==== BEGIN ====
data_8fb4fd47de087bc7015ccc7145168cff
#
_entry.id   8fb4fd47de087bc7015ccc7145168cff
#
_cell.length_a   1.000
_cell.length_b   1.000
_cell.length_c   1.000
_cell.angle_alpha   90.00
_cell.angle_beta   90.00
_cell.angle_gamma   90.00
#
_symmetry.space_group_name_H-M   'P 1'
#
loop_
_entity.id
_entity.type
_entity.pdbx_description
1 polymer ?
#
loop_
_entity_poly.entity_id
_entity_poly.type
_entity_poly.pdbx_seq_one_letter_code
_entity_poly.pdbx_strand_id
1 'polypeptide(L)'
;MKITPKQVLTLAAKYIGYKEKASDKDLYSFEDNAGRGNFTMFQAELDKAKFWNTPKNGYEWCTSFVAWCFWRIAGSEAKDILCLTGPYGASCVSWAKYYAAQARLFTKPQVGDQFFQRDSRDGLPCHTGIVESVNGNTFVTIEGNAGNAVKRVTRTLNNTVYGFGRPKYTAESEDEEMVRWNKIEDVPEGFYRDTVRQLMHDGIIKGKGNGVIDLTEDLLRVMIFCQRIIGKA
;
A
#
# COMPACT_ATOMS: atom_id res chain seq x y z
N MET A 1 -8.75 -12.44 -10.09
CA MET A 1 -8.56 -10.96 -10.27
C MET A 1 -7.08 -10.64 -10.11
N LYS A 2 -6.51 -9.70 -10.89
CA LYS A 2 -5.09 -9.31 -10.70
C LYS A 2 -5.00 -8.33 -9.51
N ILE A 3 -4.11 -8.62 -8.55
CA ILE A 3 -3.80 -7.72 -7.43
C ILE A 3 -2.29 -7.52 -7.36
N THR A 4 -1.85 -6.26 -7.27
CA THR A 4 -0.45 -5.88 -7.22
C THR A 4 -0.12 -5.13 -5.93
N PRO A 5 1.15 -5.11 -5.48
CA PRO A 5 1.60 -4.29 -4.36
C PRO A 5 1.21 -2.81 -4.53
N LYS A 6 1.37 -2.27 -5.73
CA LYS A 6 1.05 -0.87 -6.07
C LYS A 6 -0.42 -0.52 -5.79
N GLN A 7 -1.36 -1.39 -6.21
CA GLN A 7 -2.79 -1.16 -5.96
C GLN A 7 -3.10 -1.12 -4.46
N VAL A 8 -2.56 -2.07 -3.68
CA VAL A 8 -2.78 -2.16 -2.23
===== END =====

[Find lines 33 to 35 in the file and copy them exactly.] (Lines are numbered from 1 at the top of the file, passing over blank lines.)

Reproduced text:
C MET A 1 -7.08 -10.64 -10.11
N LYS A 2 -6.51 -9.70 -10.89
CA LYS A 2 -5.09 -9.31 -10.70